What does Kevin Pierce bring to the story that you wouldn’t experience if you had only read the book?

I thought he did a great job finding the voice of the myriad characters.

Was there a moment in the book that particularly moved you?

Hearing about the mother of Shawcross' first (known) victim and the special bond that existed between that mother and the boy.

Any additional comments?

There's a lot of crappy or generic writing in the true crime genre.<br/><br/>This is definitely not the case with this book. Olsen is an excellent writer and brings gravitas, offering an incredibly layered and exhaustive account of all the people involved in the story, from the killer & his family, the investigators involved in tracking and apprehending him, as well as the victims and their families.<br/><br/>There was so much pathos in Olsen's writing that I found it more affecting than your average true crime book.<br/><br/>The book sometimes flits around through different times in the killer's life and writing in the voice of different characters, which some readers might find off-putting. I did not as I found it contributed to the rich mosaic of the world inhabited by these characters.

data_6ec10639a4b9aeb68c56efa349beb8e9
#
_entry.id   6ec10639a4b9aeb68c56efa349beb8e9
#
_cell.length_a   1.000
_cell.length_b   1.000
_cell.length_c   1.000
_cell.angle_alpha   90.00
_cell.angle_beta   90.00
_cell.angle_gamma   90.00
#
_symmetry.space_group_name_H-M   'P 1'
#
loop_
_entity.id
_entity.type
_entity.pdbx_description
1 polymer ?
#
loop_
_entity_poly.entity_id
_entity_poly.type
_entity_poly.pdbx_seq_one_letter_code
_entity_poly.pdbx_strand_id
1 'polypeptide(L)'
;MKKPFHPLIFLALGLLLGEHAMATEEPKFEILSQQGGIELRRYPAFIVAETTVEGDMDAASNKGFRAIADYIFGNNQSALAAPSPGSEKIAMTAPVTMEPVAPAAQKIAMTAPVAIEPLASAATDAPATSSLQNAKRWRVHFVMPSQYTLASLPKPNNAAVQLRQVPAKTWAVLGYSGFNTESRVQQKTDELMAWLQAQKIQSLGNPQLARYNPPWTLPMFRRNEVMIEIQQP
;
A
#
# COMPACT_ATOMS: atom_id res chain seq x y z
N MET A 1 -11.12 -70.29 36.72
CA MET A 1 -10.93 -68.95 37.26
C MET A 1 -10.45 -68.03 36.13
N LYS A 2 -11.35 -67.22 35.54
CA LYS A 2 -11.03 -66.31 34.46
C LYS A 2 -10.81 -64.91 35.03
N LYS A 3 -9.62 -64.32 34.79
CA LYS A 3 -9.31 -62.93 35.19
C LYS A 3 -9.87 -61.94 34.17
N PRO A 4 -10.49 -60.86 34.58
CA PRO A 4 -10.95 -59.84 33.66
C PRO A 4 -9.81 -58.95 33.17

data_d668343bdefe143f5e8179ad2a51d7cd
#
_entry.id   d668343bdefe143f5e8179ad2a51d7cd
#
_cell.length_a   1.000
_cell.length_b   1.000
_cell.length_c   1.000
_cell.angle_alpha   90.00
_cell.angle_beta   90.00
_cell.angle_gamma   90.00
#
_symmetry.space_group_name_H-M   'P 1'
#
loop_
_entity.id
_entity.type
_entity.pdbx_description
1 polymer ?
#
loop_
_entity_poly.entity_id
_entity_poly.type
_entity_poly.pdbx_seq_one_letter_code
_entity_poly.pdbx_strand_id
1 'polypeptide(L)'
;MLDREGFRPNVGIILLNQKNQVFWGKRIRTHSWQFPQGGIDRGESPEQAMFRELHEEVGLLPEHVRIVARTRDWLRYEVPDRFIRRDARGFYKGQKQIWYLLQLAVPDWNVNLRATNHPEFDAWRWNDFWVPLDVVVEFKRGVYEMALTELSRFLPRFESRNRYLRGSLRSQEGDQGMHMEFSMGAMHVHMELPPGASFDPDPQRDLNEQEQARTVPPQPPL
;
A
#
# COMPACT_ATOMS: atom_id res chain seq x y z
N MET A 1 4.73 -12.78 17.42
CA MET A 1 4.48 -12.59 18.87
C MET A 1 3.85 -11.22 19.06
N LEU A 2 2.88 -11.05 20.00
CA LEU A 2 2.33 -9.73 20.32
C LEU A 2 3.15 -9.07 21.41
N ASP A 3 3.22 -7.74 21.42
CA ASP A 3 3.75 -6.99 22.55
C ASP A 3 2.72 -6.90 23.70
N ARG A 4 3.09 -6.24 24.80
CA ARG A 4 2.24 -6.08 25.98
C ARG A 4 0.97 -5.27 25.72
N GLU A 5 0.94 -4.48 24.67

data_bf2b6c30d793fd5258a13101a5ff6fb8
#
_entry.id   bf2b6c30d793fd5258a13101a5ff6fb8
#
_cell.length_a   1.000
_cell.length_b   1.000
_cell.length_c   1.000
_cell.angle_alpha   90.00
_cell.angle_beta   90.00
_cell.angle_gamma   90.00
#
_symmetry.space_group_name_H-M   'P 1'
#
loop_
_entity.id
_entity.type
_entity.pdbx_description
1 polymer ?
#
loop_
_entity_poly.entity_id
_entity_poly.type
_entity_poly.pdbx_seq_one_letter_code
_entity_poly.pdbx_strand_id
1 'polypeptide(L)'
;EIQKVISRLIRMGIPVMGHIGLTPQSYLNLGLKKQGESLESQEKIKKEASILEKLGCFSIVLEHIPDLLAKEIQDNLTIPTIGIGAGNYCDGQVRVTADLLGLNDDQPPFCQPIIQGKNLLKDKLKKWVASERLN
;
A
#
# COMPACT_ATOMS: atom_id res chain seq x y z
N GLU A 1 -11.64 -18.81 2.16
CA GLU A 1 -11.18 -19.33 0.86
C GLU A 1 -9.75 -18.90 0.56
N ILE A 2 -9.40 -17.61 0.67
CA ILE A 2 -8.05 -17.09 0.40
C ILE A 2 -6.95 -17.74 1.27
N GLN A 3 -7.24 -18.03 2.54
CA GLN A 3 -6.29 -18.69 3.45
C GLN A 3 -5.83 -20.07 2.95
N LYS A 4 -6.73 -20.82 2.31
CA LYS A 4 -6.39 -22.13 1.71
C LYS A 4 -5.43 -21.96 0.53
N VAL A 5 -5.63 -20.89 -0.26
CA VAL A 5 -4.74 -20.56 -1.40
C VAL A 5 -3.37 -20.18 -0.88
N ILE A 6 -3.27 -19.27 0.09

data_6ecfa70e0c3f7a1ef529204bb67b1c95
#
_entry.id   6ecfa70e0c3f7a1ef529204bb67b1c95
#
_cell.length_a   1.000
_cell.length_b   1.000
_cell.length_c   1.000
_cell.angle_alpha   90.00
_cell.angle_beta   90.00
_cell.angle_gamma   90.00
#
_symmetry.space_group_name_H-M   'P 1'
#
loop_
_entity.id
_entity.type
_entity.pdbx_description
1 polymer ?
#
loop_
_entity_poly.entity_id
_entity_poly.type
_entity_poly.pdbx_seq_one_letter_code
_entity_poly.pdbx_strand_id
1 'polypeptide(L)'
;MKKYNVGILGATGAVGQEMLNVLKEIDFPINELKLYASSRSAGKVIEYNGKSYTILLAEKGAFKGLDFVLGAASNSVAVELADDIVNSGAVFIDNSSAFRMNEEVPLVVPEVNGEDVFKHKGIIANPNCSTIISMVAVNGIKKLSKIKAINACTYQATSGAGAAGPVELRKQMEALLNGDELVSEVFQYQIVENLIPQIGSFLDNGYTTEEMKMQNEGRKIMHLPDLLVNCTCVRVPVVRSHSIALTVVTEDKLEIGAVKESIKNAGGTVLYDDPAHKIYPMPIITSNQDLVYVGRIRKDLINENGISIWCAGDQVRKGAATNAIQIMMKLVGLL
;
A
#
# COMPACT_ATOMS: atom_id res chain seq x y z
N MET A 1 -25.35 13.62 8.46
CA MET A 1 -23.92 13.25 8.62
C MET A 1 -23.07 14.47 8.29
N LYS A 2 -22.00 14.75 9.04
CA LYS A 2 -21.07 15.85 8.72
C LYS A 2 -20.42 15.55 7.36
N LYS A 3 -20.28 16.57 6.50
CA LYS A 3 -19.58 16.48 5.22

Read More Hide me
See all Reviews